Spurs fans warned over 'outdated' use of 'anti-Semitic insult' as CPS threaten criminal action

·4-min read
General view inside the stadium prior to the Premier League match between Tottenham Hotspur and Manchester City at Tottenham Hotspur Stadium on November 21, 2020 in London, England. Sporting stadiums around the UK remain under strict restrictions due to the Coronavirus Pandemic as Government social distancing laws prohibit fans inside venues resulting in games being played behind closed doors. - GETTY IMAGES
General view inside the stadium prior to the Premier League match between Tottenham Hotspur and Manchester City at Tottenham Hotspur Stadium on November 21, 2020 in London, England. Sporting stadiums around the UK remain under strict restrictions due to the Coronavirus Pandemic as Government social distancing laws prohibit fans inside venues resulting in games being played behind closed doors. - GETTY IMAGES

Tottenham Hotspur have been urged to take action over the "abusive and outdated" use of the word ‘Y--’ after the Crown Prosecution Service warned that supporters could now face criminal action.

In a letter to Telegraph Sport ahead of Sunday’s match between Spurs and Chelsea, the former Football Association chairman David Bernstein has also argued that defending the word as a term of endearment or self-designation is no longer acceptable. He says that football is encouraging its use in a more hostile context if it is not treated in the same way as racist slurs.

The Football Association and the CPS did previously try to tackle the ‘Y--’ reference in 2013 but charges were eventually dropped against fans who used the word. Tottenham intend to consult further with fans this year and there will be an educational campaign about its origins. The Jewish Charity, the Community Security Trust, has regularly described the word as “an anti-semitic insult”. Spurs have previously insisted that their fans have never intended to cause offence.

The European anti-racism network Fare acknowledged the long-standing context of the Tottenham supporters using the word in reference to their own fanbase, but told Telegraph Sport that it should now be eradicated.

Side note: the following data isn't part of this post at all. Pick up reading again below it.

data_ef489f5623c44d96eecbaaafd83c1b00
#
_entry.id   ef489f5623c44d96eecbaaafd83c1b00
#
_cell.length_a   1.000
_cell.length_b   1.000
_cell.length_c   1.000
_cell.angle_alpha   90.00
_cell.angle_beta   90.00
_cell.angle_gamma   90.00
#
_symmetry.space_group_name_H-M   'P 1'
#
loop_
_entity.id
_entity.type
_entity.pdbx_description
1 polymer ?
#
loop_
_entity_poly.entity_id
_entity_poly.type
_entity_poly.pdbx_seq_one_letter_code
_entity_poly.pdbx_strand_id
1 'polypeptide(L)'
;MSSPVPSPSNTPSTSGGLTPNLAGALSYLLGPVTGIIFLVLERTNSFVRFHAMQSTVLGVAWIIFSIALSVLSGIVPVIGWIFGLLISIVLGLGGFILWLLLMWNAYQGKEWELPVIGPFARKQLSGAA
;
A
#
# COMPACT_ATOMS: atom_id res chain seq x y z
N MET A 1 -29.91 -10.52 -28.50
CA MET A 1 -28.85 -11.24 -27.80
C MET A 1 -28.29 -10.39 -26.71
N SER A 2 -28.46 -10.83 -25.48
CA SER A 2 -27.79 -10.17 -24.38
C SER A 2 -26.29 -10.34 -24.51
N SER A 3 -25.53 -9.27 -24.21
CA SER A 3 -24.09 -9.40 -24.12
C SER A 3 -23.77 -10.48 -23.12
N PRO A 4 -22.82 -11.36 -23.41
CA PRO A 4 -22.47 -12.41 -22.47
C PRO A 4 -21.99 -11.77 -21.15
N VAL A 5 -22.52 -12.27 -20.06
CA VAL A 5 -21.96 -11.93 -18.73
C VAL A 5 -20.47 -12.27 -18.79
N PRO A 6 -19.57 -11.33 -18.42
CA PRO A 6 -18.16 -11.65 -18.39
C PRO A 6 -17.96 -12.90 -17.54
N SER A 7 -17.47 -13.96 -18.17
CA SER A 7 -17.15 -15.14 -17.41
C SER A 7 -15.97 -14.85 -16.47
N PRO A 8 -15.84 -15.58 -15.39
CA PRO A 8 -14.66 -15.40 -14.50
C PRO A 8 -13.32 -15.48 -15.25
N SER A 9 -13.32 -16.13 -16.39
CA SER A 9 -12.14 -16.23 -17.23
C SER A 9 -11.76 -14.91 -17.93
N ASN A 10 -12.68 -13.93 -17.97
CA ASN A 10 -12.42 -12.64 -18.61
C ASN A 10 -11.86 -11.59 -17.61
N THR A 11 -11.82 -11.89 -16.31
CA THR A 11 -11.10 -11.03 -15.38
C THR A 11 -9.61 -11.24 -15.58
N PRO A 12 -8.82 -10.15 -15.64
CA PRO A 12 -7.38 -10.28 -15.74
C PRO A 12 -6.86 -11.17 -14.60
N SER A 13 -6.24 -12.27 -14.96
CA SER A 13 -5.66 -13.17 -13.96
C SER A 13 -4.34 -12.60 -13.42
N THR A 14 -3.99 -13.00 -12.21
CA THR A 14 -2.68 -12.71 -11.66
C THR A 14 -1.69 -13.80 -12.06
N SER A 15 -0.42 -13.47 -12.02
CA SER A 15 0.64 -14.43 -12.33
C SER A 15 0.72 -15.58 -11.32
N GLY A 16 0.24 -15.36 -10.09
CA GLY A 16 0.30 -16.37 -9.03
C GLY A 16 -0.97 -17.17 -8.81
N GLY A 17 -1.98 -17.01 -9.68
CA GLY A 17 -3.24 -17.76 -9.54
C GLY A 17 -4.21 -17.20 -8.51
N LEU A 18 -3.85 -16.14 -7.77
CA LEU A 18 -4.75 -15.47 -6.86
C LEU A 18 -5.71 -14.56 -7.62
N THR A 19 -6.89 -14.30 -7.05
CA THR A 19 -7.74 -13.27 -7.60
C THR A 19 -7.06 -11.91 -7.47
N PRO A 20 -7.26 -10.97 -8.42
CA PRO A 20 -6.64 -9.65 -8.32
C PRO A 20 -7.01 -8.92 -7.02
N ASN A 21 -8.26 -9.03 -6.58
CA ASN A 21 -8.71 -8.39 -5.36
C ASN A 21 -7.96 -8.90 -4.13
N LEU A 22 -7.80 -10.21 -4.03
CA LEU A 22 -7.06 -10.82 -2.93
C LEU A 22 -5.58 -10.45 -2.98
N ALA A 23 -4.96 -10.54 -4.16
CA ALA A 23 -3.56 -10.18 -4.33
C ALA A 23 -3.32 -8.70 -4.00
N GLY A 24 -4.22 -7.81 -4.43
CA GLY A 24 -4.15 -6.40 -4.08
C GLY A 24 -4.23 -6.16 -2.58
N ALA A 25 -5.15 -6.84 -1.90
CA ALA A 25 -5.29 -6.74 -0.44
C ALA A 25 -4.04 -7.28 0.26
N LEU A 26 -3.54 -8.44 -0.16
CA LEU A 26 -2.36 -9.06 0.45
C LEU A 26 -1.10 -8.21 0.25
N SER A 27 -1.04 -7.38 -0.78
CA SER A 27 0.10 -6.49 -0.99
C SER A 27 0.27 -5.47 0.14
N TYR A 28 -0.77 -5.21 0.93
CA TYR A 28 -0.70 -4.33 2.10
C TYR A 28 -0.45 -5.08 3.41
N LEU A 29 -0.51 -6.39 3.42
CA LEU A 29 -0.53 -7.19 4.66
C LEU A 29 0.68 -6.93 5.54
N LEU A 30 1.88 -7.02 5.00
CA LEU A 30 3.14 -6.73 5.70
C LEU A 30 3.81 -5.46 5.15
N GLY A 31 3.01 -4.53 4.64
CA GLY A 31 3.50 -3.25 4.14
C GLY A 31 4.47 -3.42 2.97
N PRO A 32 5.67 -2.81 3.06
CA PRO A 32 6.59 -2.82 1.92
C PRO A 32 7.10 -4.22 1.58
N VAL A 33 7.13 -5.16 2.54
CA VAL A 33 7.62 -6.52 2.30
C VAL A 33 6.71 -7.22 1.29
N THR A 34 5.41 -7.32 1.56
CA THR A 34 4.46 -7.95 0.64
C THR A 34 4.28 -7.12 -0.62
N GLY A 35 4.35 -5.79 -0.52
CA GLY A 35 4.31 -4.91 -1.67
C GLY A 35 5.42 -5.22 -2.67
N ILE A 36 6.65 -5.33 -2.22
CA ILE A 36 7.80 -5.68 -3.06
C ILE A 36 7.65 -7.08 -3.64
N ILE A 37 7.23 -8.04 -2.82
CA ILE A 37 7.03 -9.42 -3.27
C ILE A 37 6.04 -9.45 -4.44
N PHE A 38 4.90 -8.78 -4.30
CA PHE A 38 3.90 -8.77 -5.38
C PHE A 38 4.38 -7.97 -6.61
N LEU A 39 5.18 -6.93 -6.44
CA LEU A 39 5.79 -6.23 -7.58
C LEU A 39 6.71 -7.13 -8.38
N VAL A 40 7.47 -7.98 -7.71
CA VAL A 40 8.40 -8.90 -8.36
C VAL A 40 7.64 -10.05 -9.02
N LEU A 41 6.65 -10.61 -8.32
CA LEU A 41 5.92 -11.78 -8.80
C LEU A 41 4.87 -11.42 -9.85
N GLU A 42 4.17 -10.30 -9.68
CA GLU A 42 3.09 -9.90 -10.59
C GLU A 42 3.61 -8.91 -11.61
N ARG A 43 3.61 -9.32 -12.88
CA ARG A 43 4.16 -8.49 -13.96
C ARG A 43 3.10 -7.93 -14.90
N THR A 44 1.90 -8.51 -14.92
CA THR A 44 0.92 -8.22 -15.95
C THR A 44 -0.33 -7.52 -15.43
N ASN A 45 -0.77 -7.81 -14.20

“By now a campaign to educate people about it and a timeline to have it stopped being sung should have been in place,” said a Fare spokesperson.

“From a policy perspective it clearly falls within the legislation as a ‘racist term’. There should be no legal or operational blockages to it being educated out.”

Asked specifically about Tottenham fans using the word ‘Y--’, a CPS spokesperson said: “Discriminatory chanting has a severe negative impact on football and fans and we are continuing to work with football authorities, clubs, and charities to push this offensive behaviour out of the game.

“Chanting helps create the atmosphere that makes football great but any chants that are racist, homophobic or anti-Semitic could be a hate crime and we will not hesitate to prosecute anyone accused of these actions where there is sufficient evidence and in the public interest.”

The CPS has been taking a noticeably proactive stance to football chanting in recent weeks - it has warned that the term “rent boy” would be deemed a hate crime - but also stressed that there was more chance of someone being prosecuted if the offence involved hostility.

This behaviour is outdated and must cease now

By David Bernstein

The recent Yorkshire CCC debacle (apparently compounded by a supine ECB) is a clear example of behaviour which not many years ago might have been tolerated but is now beyond the pale

It is clear that the use of the N word, the P word or other like insults will not be tolerated in any circumstances. Why then should this not also apply to the use of the Y word which is equally insulting to many and has horrible historic connotations? In asking this question I am addressing the chanting at Tottenham Hotspur FC which continues week in week out.

In the eyes of some, this behaviour must make the use of the Y word more acceptable, in a wider and more hostile context. It does also lead to a reaction from some supporters of other clubs which contain references to gas chambers and other historic barbarities.

Up to now the above usage has been defended by apologists as a form of “endearment “ or “self-designation”. In fact when asked about this David Cameron (then Prime Minister) responded that the acceptability depended on the context. In other words if it was not meant maliciously then, whilst not ideal, it could be tolerated.

Well we live in a very different era and the above justifications are no longer acceptable. Undoubtedly if those other insults were being chanted the reaction of the public and those in authority would be one of outrage. Action would ensue.

Double standards. This behaviour is abusive and outdated and must cease now. If Spurs cannot deal with this then the FA and the EPL must act.

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